Half way between these two stands Bulwer-Lytton. Saturn is in the third house, and neither very strong nor very weak. But there is nothing to interfere with his free action, and so the native was able to manage his affairs remarkably well, and with prudence and cunning. He never obtruded his moral strength, but it never relaxed; and this is one of the principal keys to a successful career. 

In the case of George Sand there is a trine of Mars, and a sextile of Neptune, making the character vivacious, kaleidoscopic, and full of genius. There is no hindrance, but great help to the self-control and in addition there is the inestimable quality of variety. 

The character of Maurice Maeterlinck now claims our attention. Here Saturn has the square of Herschel, good for mystic insight but rather tending to disturb the concentration. But Mercury is not far from conjunction, so we see the self-interested qualities reinforced by {421} shrewdness and cleverness. Saturn, incidentally, is in the tenth house; from this it appears that the ego occupies itself intensely with the fruits of fame. 

Victor Hugo has the conjunction of Jupiter, the semi-sextile of Herschel, and the opposition of Sol and Venus. This complex is difficult to disentangle; one need, however, only remark that the absence of help from Mars diminished the possibilities of his becoming the hammer; he had to take the part of the anvil. Saturn, however, is strong enough, and on the mental plane he was able to do great work, culminating from his exile with very great effect against the tyrant who had put him there.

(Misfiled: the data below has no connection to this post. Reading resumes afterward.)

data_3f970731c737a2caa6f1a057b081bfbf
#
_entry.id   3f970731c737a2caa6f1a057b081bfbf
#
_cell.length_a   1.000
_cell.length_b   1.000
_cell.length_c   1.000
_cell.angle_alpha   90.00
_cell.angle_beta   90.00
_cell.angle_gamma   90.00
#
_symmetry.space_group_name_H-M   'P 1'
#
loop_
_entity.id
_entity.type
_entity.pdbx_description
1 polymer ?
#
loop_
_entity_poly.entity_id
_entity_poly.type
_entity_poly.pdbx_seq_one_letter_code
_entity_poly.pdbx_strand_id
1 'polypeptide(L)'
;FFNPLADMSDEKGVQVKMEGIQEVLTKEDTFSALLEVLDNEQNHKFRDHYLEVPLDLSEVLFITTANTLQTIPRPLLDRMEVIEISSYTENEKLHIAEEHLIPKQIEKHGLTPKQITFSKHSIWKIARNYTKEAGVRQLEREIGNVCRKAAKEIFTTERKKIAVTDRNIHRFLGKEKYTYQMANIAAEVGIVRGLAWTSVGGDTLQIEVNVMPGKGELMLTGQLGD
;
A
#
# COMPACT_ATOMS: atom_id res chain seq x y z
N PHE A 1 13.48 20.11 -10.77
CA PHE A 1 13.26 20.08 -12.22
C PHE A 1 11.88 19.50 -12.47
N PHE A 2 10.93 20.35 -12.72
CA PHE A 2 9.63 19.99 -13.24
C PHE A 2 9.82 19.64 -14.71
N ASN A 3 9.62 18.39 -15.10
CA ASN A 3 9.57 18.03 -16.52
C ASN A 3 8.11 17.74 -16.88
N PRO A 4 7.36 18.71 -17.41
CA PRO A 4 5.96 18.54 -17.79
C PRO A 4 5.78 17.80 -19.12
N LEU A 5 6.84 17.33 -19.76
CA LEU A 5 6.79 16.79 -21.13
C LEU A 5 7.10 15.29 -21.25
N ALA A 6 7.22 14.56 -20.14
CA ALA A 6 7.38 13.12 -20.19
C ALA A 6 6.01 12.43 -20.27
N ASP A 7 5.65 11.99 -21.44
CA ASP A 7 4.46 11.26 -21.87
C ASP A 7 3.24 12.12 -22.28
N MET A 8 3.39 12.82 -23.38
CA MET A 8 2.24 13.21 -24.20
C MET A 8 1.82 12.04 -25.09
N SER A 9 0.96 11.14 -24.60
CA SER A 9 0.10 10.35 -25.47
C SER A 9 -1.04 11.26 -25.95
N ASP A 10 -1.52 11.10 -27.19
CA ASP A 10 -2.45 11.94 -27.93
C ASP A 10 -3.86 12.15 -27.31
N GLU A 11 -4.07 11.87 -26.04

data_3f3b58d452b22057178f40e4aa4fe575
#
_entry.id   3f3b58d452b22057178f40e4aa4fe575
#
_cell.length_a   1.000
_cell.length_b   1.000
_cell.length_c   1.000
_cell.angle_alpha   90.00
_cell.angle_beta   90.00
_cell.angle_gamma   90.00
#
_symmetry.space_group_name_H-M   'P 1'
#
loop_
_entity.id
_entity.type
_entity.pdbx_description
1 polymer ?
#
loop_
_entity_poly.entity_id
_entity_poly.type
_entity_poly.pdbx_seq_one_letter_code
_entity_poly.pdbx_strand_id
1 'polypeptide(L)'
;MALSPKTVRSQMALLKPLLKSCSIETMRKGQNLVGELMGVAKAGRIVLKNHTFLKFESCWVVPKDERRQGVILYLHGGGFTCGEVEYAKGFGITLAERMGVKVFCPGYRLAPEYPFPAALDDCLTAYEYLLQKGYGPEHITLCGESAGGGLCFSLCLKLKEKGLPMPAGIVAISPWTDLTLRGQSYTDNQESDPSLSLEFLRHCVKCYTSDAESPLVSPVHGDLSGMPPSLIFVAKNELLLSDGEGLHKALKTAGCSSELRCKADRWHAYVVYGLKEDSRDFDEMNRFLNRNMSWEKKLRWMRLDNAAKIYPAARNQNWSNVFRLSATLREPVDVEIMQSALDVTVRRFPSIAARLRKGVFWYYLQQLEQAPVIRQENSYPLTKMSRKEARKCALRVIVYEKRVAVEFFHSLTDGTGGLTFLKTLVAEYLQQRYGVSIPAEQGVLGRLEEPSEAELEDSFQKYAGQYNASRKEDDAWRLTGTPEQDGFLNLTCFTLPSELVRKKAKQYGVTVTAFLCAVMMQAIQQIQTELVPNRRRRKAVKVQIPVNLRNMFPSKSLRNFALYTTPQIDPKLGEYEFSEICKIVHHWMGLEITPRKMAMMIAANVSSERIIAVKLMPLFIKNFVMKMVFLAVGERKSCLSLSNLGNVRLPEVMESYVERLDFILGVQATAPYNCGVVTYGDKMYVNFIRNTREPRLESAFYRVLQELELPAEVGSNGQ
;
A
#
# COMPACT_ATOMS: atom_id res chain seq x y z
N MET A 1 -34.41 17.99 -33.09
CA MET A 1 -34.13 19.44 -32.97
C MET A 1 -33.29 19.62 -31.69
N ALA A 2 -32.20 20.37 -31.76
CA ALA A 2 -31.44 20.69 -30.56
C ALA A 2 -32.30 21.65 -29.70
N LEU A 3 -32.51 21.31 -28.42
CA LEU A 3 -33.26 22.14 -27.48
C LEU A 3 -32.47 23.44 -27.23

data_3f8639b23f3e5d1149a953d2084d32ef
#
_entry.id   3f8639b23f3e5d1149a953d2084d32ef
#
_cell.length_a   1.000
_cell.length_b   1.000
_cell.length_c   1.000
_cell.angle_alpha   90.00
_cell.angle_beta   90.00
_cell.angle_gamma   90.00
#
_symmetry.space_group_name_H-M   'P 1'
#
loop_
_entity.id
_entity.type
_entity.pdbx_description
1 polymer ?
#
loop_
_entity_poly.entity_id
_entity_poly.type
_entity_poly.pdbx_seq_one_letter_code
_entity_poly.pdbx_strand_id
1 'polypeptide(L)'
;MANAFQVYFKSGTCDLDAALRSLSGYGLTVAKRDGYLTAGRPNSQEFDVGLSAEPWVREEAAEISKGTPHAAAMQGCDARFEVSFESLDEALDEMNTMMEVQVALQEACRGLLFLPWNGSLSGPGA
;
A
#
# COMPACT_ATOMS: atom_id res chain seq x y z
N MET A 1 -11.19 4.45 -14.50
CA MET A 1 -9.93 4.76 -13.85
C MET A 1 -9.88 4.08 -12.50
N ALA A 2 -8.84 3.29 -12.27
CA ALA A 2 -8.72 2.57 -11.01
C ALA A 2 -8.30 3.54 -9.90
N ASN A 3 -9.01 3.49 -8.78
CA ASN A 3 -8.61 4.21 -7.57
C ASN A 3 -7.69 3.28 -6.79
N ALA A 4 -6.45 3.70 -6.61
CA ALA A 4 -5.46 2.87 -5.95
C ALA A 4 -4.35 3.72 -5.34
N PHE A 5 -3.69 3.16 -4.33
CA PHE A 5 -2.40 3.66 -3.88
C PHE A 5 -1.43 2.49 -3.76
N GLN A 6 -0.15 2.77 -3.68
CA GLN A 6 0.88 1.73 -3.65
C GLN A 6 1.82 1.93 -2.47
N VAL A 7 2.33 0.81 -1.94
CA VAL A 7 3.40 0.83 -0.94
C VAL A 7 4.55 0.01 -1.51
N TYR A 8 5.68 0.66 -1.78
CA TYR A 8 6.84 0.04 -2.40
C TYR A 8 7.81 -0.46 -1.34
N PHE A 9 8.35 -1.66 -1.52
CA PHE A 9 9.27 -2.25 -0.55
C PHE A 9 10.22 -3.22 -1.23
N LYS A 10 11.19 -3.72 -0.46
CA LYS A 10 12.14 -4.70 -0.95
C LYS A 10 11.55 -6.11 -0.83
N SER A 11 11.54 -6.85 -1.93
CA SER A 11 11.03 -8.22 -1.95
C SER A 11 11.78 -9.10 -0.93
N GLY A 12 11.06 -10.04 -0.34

The following well known persons were born with Saturn in the sign Virgo: 

Lord Roberts 

Bulwer-Lytton 

Emerson 

Victor Hugo 

James A. Garfield 

Charles E. Hughes 

Jane Addams 

Bliss Carman 

Coleridge 

Alan Dale 

Walter Damrosch 

Josephus Daniels 

Reginald de Koven 

Alexander Dumas 

Dean Cornwell 

For the benefit of those who are not in possession of Raphael's Ephemeris, or who are not able to interpret the symbols contained therein, the years when Saturn is in the sign Virgo are as follows: 

From August 26th 1860 through October 22nd 1862 

April 23rd “ July 9th 1863 

October 7th 1889 ” February 24th 1890 {422} 

From June 28th 1890 through December 26th 1891 

January 23rd “ August 29th 1892 

August 12th 1919 ” October 7th 1921


Previous | Top | Astrology: Your Place Among the Stars | Next


Thelema

If you have found this material useful or enlightening, you may also be interested in

Trademark

Ordo Templi Orientis, O.T.O., and the O.T.O. Lamen design are registered trademarks of Ordo Templi Orientis.

Copyright

All copyrights on Aleister Crowley material are held by Ordo Templi Orientis. This site is not an official O.T.O. website, and is neither sponsored by nor controlled by Ordo Templi Orientis.

The text of this Aleister Crowley material is made available here only for personal and non-commercial use. This material is provided here in a convenient searchable form as a study resource for those seekers looking for it in their research. For any commercial use, please contact Ordo Templi Orientis.